Further Adventures In Yoga

Over the past month hot hatha yoga has become a pretty regular part of my exercise routine as has the .80 mile walk to and from the yoga studio.  2-3 days a week, I meet Lucia at the corner between our offices and we hike through the urban landscape of downtown Seattle – past the Sheraton, Specialty’s, City Kitchen, the monorail, Westlake Center, til we arrive at our hour of hot, stretchy nirvana.   

The studio that the hot hatha class is in can fit 20 people comfortably, more at a push.  Yesterday there were easily 26 with the front row mostly populated by newbies.  Having been a rookie once myself, I commend anyone for trying out yoga.  I was a bit dismayed, however, when the 4 high school girls who wedged themselves in front of Lucia and me arranged themselves so they were directly blocking our line of vision to the mirror.  Ok, so they probably didn’t know any better right?  Maybe.   But when the instructor told the entire front row to shift so that the back row could see and even made room for them to do so and they didn’t move, not one bit, I became a bit annoyed.  Still, it’s yoga right?  Best time to calmly make the best of it. 

Not being able to see myself in the mirror, I also couldn’t avoid noticing the girl in front of me.  With the enthusiasm of youth and no less than 8 clanging bracelets, she flung herself into the poses, overextending on many and pretty much repeatedly falling out of the balancing poses 90% of the time.  I have to admit, it was pretty entertaining in a train wreck kind of way – you want to look away, but somehow you just can’t.  I’m sorry to say it didn’t help my personal practice, however, oh well.

After class and the so-needed shower, Lucia and I walked back toward our offices.  The lights pretty much dictate our route and last night they took us straight down 4th Ave through the Westlake “Park” area, a haven of high school kids who would otherwise be hanging out at the 7-11, skaters, street entertainers and the homeless.  While walking by a group of rowdy young men, one turned to me and said “Hey beautiful, wanna f**k?”  Seriously.  While we walked on and ignored such an oh so tempting offer, there was a part of me that wanted to say “How did you guess?  Absolutely.  Right here, unzip and show me what you’re working with.” Just to see what his reaction would be.  I’m guessing he would be pretty flummoxed, because I have serious doubts that such a lame come-on ever works.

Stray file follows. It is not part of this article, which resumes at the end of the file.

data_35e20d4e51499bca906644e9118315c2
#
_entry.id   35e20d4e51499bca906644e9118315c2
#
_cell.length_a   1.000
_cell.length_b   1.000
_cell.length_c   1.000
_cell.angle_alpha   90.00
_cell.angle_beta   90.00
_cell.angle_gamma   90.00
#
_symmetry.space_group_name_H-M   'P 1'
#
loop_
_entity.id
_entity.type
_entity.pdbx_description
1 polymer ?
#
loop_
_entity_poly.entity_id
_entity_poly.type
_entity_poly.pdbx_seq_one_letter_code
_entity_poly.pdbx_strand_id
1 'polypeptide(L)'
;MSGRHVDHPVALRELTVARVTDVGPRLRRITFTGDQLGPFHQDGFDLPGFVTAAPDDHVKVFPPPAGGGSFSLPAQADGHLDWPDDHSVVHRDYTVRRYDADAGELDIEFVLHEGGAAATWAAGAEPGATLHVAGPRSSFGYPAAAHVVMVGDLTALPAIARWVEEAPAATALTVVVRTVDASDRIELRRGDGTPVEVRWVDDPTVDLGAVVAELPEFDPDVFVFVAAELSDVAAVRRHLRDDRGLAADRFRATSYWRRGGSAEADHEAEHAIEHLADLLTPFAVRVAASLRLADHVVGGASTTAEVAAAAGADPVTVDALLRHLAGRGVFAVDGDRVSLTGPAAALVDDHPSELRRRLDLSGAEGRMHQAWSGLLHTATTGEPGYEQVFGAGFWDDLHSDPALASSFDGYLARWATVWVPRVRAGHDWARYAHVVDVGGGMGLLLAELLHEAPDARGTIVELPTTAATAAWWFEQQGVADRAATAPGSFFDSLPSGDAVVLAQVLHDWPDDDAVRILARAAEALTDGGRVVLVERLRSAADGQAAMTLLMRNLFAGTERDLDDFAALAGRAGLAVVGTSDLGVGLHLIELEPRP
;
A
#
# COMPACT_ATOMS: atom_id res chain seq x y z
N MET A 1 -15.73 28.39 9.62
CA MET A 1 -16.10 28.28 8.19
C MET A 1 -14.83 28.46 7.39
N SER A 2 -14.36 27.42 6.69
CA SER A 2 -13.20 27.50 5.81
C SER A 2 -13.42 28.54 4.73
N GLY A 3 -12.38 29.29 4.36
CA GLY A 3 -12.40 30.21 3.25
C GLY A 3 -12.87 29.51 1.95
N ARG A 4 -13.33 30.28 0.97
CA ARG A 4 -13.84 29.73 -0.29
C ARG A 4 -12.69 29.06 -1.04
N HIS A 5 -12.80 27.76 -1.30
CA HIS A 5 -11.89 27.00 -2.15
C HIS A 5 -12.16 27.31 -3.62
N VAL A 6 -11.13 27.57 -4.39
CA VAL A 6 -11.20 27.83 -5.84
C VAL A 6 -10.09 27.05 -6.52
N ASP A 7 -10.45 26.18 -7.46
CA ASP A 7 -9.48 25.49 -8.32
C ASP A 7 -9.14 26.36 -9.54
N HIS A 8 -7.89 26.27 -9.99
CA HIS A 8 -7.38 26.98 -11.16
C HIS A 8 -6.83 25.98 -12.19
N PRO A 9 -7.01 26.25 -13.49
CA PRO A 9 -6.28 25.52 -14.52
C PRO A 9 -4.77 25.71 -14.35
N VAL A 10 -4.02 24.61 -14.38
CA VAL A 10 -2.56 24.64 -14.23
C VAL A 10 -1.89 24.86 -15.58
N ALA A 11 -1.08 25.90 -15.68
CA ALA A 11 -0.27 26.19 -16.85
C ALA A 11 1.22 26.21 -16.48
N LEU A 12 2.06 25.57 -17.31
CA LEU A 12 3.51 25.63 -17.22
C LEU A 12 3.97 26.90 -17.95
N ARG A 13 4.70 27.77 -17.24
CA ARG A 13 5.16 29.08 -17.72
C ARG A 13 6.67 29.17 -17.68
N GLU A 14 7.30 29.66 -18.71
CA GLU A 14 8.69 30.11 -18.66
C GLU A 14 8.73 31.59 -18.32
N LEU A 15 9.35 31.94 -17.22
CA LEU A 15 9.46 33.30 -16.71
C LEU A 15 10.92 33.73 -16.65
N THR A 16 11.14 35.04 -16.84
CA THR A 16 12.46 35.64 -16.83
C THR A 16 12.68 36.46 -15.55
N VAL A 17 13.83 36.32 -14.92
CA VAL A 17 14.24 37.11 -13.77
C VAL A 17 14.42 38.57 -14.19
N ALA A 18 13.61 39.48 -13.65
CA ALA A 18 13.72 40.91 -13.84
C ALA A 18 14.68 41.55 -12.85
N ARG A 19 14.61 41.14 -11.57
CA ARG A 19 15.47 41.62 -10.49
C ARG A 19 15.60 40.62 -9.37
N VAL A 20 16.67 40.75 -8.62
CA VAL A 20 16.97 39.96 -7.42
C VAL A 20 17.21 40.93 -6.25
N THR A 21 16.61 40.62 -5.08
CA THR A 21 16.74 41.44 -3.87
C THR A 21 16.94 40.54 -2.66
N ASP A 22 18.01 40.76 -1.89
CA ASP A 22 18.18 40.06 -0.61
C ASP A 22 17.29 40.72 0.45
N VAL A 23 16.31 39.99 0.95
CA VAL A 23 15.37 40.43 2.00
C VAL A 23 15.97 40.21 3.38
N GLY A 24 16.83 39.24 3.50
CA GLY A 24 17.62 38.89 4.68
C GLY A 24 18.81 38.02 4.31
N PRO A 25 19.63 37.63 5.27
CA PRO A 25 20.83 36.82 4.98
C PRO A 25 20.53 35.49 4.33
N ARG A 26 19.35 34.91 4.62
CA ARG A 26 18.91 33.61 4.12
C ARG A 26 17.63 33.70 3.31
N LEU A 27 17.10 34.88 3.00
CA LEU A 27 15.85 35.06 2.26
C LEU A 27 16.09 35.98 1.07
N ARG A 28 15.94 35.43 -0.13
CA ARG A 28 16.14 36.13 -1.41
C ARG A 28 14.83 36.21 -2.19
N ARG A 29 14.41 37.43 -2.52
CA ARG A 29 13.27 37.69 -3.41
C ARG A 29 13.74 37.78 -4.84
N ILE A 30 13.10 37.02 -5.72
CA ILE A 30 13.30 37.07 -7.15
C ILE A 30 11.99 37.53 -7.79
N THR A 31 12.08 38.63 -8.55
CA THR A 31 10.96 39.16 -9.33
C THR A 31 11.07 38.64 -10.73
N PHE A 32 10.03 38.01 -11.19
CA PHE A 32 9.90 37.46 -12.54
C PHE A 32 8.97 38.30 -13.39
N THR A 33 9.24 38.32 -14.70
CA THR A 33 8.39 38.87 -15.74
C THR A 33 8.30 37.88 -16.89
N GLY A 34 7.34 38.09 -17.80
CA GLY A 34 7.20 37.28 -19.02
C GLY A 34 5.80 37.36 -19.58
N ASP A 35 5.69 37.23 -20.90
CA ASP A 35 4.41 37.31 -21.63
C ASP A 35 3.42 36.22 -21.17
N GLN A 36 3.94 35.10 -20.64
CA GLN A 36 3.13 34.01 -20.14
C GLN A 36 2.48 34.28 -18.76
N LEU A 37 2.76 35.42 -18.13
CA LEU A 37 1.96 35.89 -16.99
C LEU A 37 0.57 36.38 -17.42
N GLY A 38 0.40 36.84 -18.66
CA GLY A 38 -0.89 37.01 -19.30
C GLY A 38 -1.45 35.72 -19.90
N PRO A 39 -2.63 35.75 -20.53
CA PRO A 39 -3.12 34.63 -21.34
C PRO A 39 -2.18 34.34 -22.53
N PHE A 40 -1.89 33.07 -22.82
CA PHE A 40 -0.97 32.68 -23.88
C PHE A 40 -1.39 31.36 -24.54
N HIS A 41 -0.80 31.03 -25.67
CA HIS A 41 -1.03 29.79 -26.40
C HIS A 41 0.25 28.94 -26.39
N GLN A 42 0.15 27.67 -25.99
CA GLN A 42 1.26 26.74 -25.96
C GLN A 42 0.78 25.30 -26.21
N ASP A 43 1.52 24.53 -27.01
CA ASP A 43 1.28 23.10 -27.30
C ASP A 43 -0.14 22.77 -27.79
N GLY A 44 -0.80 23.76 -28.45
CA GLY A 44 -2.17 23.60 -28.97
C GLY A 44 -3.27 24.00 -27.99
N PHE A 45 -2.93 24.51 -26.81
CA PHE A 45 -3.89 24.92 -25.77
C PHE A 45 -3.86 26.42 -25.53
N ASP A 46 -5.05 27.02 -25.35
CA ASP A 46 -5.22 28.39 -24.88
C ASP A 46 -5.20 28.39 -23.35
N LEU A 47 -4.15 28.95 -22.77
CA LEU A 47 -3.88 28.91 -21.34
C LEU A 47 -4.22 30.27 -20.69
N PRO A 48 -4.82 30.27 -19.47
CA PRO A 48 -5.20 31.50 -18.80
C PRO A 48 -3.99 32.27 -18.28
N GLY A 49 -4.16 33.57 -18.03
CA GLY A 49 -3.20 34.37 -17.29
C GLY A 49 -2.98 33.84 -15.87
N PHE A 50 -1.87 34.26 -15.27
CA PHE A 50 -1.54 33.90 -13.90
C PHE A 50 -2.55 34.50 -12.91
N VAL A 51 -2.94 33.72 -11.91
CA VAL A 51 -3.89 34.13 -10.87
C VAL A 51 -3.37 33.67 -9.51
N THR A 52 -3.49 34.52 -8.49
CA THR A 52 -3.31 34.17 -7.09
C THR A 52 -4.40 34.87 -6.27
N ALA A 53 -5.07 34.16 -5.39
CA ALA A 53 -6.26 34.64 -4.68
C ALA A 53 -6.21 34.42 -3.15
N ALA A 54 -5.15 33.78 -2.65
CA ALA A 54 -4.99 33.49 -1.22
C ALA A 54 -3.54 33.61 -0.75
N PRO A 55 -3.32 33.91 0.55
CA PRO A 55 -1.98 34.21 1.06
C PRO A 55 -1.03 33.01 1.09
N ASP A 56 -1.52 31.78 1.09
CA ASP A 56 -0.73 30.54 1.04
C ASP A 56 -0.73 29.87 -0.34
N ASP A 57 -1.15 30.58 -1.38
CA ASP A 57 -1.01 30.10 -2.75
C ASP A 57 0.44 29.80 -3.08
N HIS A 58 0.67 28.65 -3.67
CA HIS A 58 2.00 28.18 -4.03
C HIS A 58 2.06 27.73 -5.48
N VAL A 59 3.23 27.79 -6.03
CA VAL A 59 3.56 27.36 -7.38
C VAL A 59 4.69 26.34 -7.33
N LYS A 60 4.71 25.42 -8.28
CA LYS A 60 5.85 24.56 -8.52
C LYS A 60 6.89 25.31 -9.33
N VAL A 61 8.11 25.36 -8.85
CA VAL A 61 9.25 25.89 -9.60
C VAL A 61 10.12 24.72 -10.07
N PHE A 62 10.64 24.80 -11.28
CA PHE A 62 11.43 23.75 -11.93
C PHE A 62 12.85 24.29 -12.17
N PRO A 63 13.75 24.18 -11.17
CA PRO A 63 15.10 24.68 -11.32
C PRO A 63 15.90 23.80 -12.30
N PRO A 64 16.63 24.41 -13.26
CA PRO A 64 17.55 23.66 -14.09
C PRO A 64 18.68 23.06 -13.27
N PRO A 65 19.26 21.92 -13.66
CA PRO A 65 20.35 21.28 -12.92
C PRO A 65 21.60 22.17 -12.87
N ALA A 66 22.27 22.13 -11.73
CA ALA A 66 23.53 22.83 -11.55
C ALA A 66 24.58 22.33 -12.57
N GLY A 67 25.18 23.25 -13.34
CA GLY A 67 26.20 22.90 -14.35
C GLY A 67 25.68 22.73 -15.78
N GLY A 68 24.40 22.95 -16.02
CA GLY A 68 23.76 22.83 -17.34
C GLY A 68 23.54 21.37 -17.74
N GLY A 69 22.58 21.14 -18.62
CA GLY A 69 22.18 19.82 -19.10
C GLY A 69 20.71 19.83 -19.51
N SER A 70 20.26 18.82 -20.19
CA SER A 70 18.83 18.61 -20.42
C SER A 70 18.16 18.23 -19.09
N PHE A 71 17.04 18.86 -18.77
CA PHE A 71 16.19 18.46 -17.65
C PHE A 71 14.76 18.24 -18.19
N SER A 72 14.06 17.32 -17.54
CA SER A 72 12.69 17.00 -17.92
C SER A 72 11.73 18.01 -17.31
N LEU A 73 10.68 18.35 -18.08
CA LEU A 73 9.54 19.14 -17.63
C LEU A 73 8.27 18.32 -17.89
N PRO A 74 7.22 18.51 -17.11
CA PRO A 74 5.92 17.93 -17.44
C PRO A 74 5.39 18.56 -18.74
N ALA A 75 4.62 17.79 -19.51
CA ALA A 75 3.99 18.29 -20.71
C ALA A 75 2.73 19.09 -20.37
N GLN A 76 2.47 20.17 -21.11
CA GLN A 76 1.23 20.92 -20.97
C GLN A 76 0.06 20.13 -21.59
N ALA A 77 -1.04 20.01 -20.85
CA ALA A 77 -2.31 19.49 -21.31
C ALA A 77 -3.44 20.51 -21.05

Lucia and I are heading to hot hatha again tonight and in June there’s a challenge to do 20-30 classes in the month of June.  It will be interesting to see what further adventures will come our way both in and on our way to/from class.  But, that’s what makes life interesting, right?

Discovering Waterfalls Just Outside of Portland

Silverton Falls

Silverton Falls

 Last Sunday, when I was in Portland visiting Jules, we opted for a little outdoor adventure.  A drive to Silverton (about 40 miles Southeast of Portland) to check out the antique stores, grab a bite to eat and hike Silverton Falls.  Yes, I said hike.

As I huff and puff at the slightest elevation change, Jules assured me that she heard the hike was really more of an “urban-style hike” aka flat and that lunching attire with tennies was appropriate.  She was wrong.Jim decided to join us and we headed off on our Silverton adventure.  First stop, the Falls.  There are 10, count them 10, waterfalls you can see if you do the entire 6.9 mile loop (which the trail map says takes 5 hours – what?!  That’s almost a 45 minute per mile pace).  We opted for the shorter 2.1 mile loop that included the North Falls, the Twin Falls and the Winter Falls.

Me and Jules at Waterfall No. 1 - North Falls

Me and Jules at Waterfall No. 1 - North Falls

The trail took us down into a canyon and right into view of waterfall No. 1 – North Falls.  We then proceeded around the back of North Falls via a half-cave that had bats, yes, bats.  As Jim and Jules nonchalantly strolled through bat-land, I hustled through the muddy path as fast as respectability demanded and tried to ignore the screech, screech, screech, of flying rodents.  Can you tell which of the 3 of us is not the nature girl?  Unless of course nature = cocktails on the beach. We then traversed down some more and stumbled upon Twin Falls. 

Twin Falls

Twin Falls

Then the upward climb began.  As it was hot, it was at this point that I really regretted my clothing choices.  Winter Falls (first photo) made me forget that momentarily.  But only momentarily 😉 

We hiked back to the car and got back on the road to the little main street of Silverton.  Once there, we made our mandatory first stop at the statue and mural devoted to Bobbie, the collie that in 1924 found its way home to Silverton from Indiana.

Me and Bobbie the Homing Pigeon, er Dog

Me and Bobbie the Homing Pigeon, er Dog

 After honoring Bobbie, we headed to the Creekside Grill for a well-deserved beer and some lunch on a patio over the creek.  I opted for a Baja Fish Taco – a deep-fried cod fillet tucked into a flour tortilla bulging with cabbage and tomatoes.  Yum.  Sometimes, there is just nothing like deep-fried goodness.  Jim opted for beer and the chips that came with my taco.  Jules went healthy, veggie burger style. 

After lunch, we took a stroll through town and checked out some of the antique stores (lots of pressed glass) and then it was time to hit the road back to Portland and then Seattle.

Why is it that weekends are always too, too short?
Bookmark and Share